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  • Java Infinite Streams | Informatech CR Blog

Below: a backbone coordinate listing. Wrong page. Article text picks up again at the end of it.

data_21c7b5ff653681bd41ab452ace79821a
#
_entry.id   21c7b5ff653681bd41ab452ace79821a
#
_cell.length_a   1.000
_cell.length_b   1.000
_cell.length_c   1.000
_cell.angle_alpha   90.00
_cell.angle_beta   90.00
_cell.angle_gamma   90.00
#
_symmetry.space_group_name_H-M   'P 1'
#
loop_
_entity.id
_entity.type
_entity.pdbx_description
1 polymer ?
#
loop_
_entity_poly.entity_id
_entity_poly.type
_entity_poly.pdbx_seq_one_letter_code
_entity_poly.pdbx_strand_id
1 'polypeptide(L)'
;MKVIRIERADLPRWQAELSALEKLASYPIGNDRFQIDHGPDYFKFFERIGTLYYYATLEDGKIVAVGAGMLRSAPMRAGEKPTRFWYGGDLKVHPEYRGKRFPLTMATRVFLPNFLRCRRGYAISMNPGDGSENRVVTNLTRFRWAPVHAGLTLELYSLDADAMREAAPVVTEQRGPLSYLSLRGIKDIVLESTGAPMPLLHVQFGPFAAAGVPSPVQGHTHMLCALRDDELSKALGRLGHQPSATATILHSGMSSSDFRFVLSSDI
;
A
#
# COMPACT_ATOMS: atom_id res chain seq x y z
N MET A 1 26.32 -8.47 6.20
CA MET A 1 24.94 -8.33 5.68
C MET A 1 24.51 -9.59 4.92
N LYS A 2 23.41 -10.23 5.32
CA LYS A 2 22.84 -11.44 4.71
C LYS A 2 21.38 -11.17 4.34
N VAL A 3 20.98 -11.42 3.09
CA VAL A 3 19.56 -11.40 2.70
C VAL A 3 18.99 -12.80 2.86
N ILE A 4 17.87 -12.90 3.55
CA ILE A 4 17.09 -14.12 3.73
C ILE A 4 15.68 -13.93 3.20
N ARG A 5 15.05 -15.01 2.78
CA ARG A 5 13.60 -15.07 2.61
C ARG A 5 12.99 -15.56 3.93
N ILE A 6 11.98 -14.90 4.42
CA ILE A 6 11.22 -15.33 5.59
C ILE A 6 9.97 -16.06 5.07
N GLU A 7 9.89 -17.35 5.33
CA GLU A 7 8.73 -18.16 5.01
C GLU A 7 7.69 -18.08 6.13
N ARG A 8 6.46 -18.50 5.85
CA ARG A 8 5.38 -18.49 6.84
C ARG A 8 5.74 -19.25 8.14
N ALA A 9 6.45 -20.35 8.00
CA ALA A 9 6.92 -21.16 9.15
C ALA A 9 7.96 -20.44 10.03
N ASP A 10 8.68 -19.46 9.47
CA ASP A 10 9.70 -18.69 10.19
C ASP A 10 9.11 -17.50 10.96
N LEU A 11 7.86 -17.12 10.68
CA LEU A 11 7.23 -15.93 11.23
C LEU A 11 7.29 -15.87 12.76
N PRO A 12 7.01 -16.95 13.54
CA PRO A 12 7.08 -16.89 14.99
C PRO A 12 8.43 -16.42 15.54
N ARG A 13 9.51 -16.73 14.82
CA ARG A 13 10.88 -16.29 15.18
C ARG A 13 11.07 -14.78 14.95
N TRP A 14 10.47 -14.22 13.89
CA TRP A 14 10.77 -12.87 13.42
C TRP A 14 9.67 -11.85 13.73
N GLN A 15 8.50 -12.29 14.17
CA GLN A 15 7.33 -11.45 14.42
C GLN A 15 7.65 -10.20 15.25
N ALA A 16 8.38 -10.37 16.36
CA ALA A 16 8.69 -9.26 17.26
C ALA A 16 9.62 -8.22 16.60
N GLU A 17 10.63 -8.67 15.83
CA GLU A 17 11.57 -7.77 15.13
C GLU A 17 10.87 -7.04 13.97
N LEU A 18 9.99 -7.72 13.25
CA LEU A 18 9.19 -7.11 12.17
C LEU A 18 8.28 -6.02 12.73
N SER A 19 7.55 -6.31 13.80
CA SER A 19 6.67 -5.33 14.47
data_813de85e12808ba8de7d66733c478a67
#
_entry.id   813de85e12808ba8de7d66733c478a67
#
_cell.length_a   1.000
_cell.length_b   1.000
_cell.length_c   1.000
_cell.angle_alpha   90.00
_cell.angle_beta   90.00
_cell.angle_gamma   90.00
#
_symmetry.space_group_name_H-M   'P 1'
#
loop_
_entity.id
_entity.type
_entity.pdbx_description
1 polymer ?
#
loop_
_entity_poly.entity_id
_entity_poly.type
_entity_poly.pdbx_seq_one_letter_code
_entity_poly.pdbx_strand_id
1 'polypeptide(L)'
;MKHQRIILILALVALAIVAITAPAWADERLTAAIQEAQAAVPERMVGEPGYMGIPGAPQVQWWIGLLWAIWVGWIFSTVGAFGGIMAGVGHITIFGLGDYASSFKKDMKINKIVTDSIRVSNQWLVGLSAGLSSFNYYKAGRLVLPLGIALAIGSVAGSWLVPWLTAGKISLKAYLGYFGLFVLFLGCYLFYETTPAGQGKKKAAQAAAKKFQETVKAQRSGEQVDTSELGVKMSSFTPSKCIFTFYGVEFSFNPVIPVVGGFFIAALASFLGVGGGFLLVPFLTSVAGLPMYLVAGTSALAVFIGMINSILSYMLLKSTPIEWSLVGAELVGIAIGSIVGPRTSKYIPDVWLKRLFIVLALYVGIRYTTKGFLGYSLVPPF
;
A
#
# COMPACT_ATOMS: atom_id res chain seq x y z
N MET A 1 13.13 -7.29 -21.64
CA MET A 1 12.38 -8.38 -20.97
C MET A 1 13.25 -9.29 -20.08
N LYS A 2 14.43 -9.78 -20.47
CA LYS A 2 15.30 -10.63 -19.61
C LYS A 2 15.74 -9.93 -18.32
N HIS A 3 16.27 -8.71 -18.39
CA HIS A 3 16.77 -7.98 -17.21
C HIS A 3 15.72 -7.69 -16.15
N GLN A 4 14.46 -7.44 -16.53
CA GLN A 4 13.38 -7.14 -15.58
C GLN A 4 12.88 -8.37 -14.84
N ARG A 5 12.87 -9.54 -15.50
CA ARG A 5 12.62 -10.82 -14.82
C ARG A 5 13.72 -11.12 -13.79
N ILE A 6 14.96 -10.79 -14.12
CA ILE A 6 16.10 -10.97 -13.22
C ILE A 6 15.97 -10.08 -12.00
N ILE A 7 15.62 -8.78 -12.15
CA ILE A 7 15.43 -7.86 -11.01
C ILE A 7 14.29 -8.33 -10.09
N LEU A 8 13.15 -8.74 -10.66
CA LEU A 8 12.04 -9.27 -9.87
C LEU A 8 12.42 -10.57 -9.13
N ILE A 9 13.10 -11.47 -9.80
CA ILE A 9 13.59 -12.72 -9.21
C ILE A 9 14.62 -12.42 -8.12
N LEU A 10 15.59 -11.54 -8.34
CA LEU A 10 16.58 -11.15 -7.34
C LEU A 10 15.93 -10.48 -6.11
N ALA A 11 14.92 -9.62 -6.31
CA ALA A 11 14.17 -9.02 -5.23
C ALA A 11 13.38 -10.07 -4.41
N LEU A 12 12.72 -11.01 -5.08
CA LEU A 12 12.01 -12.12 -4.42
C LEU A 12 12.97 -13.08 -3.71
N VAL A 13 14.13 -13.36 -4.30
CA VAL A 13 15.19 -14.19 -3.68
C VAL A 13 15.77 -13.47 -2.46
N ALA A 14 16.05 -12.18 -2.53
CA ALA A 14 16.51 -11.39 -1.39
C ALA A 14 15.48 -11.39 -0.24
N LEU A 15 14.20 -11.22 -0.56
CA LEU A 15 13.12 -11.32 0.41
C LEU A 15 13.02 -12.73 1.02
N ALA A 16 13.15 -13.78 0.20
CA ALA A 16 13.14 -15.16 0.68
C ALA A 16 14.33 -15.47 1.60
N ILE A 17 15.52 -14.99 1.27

here That is why I left a comment in the tail method above saying triggers closure evaluation So we can see how the closure here is helping us to implement the lazy evaluation feature of the stream by delaying the time when the new stream cell is created Now our stream created by the from method above is infinite conceptually speaking Therefore if we try to evaluate it we could loop forever if it weren t because of the limitations in memory resources or the fact that integers in Java are bound to 31 bits 1 bit is reserved for the sign and that they wrap around when an overflow occurs A Finite Stream Based on a Predicate Now the question is how can we possibly extract values from this stream The problem is that if we try to extract anything from an infinite stream in any kind of loop we could go forever So what we need is a way to limit the number of elements in the stream to a discrete amount One way to do this is to create another stream but this time a finite stream based on the first one and that it only contains a discrete amount of elements from the infinite stream We could define the number of elements that we want based on a predicate And this is quite appropriate because one of the new functional interfaces in Java 8 is precisely Predicate Even better now that Java has extension methods and now that interfaces support the definition of static methods we could define the following methods in the stream interface itself public interface Stream T public default Stream T takeWhile Predicate super T return takeWhile this predicate public static T Stream T takeWhile Stream extends T source Predicate super T predicate if source isEmpty predicate test source head return new Empty creates new cons cell and a closure for the rest return new Cons source head takeWhile source tail predicate Now I have to admit that I defined these methods here because I thought it would be a good way to demonstrate these new features in Java 8 but I have not pondered the implications of my design That been said I also believe that having defined these methods directly in the interface avoids the need to define an implementation for them in the Empty and Cons classes themselves since they can consume this default implementation by inheritance Notice how the method takeWhile creates a new stream but as you can see in the moment that one of the stream nodes does not satisfy the predicate we return an empty stream node so this indicates the end of the stream and the end of the evaluation of the infinite stream By this we can generate a finite stream out of our infinite stream using a predicate to restrict the number of items we want to get out of the infinite stream We could do something like the following to obtain a new stream containing only the first 10 natural numbers Stream Integer tenNats from 0 takeWhile n n 10 Consuming the Stream In the next step what we would like to do is to provide a way to print the contents of a finite stream or do any other kind of tasks with the values in it i e serialize them send them over network etc Once again using Java 8 extension methods we can add a forEach method to the stream interface so that we can provide a Consumer to do something with the values within the stream The Consumer functional interface is also one of those new interfaces in the JDK 8 public interface Stream T public default void forEach Consumer super T consumer forEach this consumer public static T void forEach Stream extends T source Consumer super T consumer while source isEmpty consumer accept source head triggers closure evaluation source source tail Here you can see how we take advantage of the fact that empty stream cells return true for their method isEmpty Now if we would like to print those first 10 natural numbers we could do something as follows from 0 takeWhile n n 10 forEach System out println That is from an infinite stream of natural numbers take the first 10 natural numbers as a finite stream and consume those numbers by printing them to the main output Filtering Elements Another useful method could be one that filters elements out of a stream based on a predicate So let s add now a filter method This will be different from takeWhile in the sense that takeWhile takes elements out of a stream as long as a predicate is true whereas filter will take out all elements of a stream that satisfy a predicate which does not necessarily mean eagerly as you could infer from our use of closures here again public interface Stream T public default Stream T filter Predicate super T predicate return filter this predicate public static T Stream T filter Stream extends T source Predicate super T predicate if source isEmpty return new Empty if predicate test source head return new Cons source head filter source tail predicate return filter source tail predicate A weakness in this approach is the possibility of hitting a StackoverlflowError in the last line but leaving that aside you can see that we iterate over the original stream until we find a element that satisfies the predicate and then extract it and generate a closure capable of looking for the next one when that is necessary So once again we are taking advantage of lazy evaluation here Now we could do cool things like printing the first odd numbers in the range of 0 9 from our infinite stream like so from 0 takeWhile n n 10 filter n n 2 0 forEach System out println Evidently conceptually speaking we could work with any number of elements here not just 10 because our stream is infinite and